Patients with hearing loss may be unable to work because of their disease and its related complications. Patients who find themselves unable to work because of their hearing loss may qualify for Long Term Disability (LTD) benefits. The insurance company will review their claim to see if they qualify under the conditions of that plan. Working with an experienced disability attorney will give you the best chance of getting the benefits you deserve for your hearing loss.
Even if you have been denied benefits, your case is not over. Many people are denied benefits the first time they apply; however, you have the right to file an appeal and try to get more information that may help your case. Getting expert help is often the difference between being denied and being approved for benefits. While the process can be daunting, your expert disability attorney will be able to guide you through the process. They do not get paid until you win your case. You can seek help without worrying about upfront costs or unexpected bills.
What is Hearing Loss
Hearing loss is an impairment in a person’s ability to hear normally. This impairment can be very mild or result in complete deafness. Since hearing loss is usually gradual, the people suffering from the condition may not realize they have any problems for years. The average length of time from onset of symptoms to diagnosis is seven years. Frequently family members or loved ones notice the impairment before the person with hearing loss recognizes their difficulty hearing. Patients may have difficulty understanding phone conversations, hearing high-pitched noises, and comprehending speech in a noisy room. For those who have sudden-onset hearing loss, they may suddenly not be able to hear at all from one ear.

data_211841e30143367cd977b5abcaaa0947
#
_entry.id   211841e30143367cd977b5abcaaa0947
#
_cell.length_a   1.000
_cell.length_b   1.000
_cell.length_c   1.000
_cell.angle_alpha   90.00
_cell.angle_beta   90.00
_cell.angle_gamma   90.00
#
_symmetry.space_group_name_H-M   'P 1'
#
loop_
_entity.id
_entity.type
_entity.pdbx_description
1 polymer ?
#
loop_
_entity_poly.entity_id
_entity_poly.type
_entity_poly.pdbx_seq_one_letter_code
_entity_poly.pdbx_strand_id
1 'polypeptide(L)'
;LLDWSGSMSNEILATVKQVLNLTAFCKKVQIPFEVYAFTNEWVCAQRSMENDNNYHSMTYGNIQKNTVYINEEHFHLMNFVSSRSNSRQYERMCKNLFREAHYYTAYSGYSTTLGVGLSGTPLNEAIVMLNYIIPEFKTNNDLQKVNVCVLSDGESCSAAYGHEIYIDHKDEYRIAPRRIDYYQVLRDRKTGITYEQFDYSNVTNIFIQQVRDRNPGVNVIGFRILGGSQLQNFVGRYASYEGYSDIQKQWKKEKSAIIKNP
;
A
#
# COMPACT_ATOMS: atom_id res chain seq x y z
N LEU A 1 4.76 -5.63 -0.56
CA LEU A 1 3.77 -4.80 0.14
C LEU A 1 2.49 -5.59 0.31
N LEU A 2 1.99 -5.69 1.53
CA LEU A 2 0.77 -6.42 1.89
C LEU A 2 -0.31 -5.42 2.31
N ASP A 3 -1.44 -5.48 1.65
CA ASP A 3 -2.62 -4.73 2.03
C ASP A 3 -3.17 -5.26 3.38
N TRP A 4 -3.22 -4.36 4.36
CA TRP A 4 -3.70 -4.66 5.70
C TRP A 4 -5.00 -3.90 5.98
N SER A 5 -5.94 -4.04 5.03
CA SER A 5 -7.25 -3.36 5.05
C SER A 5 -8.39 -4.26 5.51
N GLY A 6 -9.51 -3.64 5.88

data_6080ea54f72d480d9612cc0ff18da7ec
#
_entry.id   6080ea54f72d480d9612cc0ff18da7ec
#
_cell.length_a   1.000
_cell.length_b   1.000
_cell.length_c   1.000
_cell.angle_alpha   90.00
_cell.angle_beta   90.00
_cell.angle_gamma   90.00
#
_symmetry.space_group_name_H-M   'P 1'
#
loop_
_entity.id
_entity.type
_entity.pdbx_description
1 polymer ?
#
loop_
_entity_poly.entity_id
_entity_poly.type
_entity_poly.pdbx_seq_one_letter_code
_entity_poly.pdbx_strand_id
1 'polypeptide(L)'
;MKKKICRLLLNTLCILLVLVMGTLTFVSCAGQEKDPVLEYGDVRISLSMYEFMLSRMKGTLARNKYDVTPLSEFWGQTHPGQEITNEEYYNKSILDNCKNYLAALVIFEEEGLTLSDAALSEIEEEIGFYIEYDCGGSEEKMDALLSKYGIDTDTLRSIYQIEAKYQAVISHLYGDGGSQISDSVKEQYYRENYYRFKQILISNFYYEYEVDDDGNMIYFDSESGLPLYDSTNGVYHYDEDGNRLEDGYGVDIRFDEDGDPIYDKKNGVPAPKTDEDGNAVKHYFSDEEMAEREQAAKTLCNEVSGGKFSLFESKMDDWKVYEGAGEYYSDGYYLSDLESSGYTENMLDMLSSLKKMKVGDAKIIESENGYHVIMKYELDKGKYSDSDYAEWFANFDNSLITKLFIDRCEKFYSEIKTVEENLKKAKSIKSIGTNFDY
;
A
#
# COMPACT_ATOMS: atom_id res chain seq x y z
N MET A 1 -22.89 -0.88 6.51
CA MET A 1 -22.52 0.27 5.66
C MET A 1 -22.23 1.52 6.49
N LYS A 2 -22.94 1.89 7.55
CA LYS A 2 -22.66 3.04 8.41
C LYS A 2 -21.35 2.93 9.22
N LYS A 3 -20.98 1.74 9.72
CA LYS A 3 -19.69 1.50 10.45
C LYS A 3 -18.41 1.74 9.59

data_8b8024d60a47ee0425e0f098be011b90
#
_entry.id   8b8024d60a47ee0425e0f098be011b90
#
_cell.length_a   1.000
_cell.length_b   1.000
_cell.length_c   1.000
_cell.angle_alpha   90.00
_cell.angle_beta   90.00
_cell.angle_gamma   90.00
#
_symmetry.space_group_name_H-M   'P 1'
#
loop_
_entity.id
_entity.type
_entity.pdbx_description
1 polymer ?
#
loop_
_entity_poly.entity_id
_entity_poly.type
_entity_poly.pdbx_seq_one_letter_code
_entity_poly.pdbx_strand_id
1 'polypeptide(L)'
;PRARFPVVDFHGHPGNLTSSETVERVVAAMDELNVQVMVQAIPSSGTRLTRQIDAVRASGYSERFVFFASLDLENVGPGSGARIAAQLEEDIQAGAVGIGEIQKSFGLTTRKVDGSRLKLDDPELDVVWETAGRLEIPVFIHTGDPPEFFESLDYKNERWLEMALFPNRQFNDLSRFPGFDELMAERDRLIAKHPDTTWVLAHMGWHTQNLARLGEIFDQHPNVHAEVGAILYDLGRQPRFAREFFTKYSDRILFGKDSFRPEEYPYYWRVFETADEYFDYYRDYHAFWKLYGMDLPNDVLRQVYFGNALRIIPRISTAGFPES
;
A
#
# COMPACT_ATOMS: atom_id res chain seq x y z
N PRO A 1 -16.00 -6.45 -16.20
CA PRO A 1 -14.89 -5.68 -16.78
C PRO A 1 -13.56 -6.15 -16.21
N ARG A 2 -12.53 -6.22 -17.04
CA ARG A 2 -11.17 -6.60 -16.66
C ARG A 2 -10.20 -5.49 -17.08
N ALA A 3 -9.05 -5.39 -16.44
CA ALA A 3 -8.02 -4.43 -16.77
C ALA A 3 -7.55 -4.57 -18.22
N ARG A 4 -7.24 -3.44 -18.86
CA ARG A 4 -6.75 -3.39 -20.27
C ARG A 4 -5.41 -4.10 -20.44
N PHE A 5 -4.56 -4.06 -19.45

Hearing loss can be due to aging, injury, medical conditions, or medication. Exposure to loud noises from machinery or gunshots can cause occupational hearing loss. The cause of the hearing loss is vital in determining how best to treat the condition. In many cases, the hearing loss is treatable, especially if it is diagnosed early on. Even if the hearing loss is not reversible, treatment may prevent the condition from worsening. For some patients, their hearing loss is only slightly mitigated by treatment, and the condition may prevent them from normal life activities. For these patients, their severe hearing loss may qualify them for disability benefits.
Because the ability to hear and understand others is essential to communication, those with hearing loss can suffer from isolation and depression. They may not be able to communicate with loved ones, make their wishes known, or seek services in the community. Other means of communication, such as electronic tablets or learning American Sign Language (ASL), can help to bridge that gap.
Diagnosing Hearing Loss
Hearing loss can be first discovered in an exam by a primary care physician, but the condition is best diagnosed by an audiologist or otolaryngologist. These physicians are experts in hearing and hearing impairments. Typically, audiologists see patients with age-related hearing dysfunction, and otolaryngologists (otherwise known as Ear-nose-throat doctors or ENT doctors) see patients with hearing dysfunction from other causes. Either office can make the diagnosis of hearing loss.
A complete hearing test is needed to make a diagnosis of hearing loss. This includes the diagnostic test of the audiogram, which maps out the threshold where the person can start hearing sound at different frequencies. Besides just making a diagnosis of hearing loss, the hearing test can also tell the physician whether the person can benefit from hearing aids.
It is essential also to determine the cause of the hearing loss once it is diagnosed, particularly if it is not age-related. Questions about medical history, medications, and past occupations are important in determining the possible cause. Blood tests can rule out autoimmune conditions and indicate if the person may have certain tumors. MRIs may be taken to see if tumors or bone growths are the sources of the hearing loss. Some hearing loss is idiopathic, and a root cause is never found.
Treating Hearing Loss
The cause of the condition often determines the treatment of hearing loss. If the cause is medications, switching to another medication may be necessary to prevent further damage. Autoimmune diseases that cause hearing loss can be treated with medications, which may solve the problem. If tumors or bone growths are causing reduced hearing, surgery may be necessary. Age-related and occupational hearing loss is harder to treat, but not impossible.